A great band name, intriguing album title, and enigmatic cover art augur well for Hills Like Elephants, a solo venture by San Diego-based Sean Davenport (former frontman of Gun Runner). For The Endless Charade, he recruited skillful sound engineer Christopher Hoffee and a small band of musicians. The result is a cohesive record that chronicles Davenports affairs of the heart. The album title neatly affirms the futility of it all for a man for whom the course of true love has hardly run smooth. What could have been a very somber telling, though, is redeemed by plenty of uptempo, keyboard-driven, and drum-rich music. So, you can dance along to much of it while putting down the ex.
The production has a live, vintage edge to it throughout, and the way guitars and synths are used to add texture is impressive. Davenport sounds uncannily like actor Nicolas Cage; indeed his singsongy intonation conjures up a vision of Sailor Ripley, Cages character in David Lynchs Wild at Heart. His vocal style, though, is both a strength and a constraint. It has enough distinction to stand out, but the variations in volume and especially pitch, as he slurs up the register to hit falsetto notes, are employed all too frequently. So, what is really effective delivery on the strong, mantra-like opening track, Hell Needs Calvary, tends to pall halfway through the 10-song collection.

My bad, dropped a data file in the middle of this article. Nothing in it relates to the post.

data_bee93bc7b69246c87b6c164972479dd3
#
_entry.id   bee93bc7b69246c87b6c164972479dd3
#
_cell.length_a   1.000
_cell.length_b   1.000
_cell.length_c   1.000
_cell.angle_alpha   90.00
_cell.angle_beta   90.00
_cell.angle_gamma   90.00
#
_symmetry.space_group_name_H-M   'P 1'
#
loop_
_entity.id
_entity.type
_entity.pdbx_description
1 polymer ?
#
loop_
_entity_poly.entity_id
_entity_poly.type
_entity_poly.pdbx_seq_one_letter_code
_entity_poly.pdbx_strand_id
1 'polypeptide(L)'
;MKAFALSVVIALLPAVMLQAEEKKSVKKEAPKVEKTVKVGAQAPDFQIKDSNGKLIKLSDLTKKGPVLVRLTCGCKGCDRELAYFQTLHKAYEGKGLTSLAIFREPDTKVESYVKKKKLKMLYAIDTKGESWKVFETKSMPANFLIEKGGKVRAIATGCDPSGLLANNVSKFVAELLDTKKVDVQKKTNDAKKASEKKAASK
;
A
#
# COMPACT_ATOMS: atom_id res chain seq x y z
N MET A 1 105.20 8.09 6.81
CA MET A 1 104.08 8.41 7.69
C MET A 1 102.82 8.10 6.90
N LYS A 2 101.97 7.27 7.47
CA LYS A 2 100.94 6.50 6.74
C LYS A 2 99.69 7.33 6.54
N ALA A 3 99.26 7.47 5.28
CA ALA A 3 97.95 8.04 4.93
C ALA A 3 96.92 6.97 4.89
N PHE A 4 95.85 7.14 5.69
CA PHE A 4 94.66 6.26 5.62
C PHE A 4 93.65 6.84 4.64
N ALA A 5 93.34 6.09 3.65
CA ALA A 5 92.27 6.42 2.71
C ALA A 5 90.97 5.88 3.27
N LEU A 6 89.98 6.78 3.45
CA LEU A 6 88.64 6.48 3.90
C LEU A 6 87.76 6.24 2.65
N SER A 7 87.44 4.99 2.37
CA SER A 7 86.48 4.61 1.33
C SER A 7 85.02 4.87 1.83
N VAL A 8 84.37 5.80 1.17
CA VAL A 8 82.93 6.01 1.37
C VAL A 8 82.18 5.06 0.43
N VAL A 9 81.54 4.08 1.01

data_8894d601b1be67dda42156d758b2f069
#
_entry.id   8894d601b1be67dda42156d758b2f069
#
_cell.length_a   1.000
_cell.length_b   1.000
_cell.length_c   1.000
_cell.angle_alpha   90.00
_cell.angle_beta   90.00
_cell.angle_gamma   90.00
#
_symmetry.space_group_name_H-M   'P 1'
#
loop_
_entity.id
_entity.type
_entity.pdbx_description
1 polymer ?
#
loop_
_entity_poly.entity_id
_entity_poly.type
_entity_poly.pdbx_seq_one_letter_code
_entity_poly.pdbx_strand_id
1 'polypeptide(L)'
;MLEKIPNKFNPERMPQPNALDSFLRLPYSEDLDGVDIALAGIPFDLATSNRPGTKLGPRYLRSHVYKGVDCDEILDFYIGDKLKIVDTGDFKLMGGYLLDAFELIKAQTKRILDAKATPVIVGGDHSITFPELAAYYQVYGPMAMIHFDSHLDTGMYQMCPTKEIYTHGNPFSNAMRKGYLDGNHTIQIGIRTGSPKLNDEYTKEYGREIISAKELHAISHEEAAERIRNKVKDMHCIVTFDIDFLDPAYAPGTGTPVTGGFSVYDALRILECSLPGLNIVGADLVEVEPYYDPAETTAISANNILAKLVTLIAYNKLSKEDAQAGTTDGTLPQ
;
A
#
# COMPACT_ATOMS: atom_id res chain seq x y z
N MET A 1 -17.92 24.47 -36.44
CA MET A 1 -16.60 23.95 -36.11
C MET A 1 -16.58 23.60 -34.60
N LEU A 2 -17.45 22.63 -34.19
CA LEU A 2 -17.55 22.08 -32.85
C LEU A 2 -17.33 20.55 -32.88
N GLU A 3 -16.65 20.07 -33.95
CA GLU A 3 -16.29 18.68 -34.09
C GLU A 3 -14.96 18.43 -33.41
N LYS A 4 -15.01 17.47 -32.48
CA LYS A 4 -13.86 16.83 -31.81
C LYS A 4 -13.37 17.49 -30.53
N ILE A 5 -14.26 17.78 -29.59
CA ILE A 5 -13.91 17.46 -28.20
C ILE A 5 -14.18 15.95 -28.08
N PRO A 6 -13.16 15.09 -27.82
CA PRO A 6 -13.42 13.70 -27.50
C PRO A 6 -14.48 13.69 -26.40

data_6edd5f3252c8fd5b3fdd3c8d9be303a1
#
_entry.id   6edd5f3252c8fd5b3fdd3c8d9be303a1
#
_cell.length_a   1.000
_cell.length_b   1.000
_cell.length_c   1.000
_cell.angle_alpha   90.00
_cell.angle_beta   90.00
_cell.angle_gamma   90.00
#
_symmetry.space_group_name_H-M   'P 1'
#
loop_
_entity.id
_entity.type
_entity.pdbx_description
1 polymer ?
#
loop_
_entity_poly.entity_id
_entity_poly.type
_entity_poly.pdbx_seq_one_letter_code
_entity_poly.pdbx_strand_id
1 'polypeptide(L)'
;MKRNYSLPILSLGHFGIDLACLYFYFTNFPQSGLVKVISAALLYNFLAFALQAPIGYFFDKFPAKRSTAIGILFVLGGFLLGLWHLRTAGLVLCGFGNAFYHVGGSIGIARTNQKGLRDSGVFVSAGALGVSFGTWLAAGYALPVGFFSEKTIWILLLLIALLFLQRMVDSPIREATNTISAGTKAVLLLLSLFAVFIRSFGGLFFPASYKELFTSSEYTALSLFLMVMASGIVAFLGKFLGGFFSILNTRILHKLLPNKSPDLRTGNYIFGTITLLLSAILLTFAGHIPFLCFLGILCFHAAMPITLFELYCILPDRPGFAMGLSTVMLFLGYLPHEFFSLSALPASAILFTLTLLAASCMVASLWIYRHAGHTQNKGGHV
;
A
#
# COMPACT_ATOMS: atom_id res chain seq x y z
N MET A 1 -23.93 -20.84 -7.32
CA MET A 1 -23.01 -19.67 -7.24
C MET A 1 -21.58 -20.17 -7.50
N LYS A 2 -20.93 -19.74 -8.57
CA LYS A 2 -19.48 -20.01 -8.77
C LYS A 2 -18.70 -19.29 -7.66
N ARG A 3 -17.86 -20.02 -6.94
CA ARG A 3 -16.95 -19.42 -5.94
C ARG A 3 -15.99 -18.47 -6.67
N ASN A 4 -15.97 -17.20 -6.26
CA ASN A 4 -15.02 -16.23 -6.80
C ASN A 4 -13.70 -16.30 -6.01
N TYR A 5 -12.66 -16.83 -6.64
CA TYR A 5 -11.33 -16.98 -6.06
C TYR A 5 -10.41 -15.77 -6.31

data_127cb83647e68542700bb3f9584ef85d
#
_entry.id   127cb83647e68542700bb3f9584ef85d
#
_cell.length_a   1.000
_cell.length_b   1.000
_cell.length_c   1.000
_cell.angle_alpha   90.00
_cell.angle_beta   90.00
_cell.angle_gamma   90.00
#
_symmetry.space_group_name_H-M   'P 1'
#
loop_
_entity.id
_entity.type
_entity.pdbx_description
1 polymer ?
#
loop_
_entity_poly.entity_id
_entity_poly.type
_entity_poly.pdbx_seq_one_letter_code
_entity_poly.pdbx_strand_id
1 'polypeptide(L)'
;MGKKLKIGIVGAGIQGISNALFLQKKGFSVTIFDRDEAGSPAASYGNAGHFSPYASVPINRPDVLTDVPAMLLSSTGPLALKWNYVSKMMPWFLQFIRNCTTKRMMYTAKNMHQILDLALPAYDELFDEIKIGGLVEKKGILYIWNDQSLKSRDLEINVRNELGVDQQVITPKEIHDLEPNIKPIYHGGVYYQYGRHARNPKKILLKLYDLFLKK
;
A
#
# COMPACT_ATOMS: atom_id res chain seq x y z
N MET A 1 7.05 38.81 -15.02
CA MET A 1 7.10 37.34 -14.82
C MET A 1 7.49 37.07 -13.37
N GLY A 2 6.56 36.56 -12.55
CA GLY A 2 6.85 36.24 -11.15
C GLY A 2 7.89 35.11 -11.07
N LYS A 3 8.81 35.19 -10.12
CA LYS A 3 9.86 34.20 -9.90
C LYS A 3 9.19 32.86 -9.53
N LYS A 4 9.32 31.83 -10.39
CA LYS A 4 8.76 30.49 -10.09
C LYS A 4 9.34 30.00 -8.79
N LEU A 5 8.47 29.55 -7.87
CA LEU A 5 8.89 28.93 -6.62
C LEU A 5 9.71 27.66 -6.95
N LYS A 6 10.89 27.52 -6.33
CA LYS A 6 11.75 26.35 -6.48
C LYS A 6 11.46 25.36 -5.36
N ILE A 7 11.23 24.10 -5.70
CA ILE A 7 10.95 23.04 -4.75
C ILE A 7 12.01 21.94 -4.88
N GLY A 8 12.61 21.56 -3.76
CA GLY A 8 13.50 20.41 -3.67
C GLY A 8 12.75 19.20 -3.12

That said, the front end of the record is pretty strong. The 80s anthem Intriguing Dilemma and the pacy rocker Invisible Ink particularly hit home. However, a different vocal delivery here and there would have strengthened the albums second half, which falters a little by comparison. Davenports songs often evoke David Bowie in construction and performance, and musically the album always maintains interest, even in its more exposed moments.
Essential Tracks: Hell Needs Calvary, Intriguing Dilemma, and Invisible Ink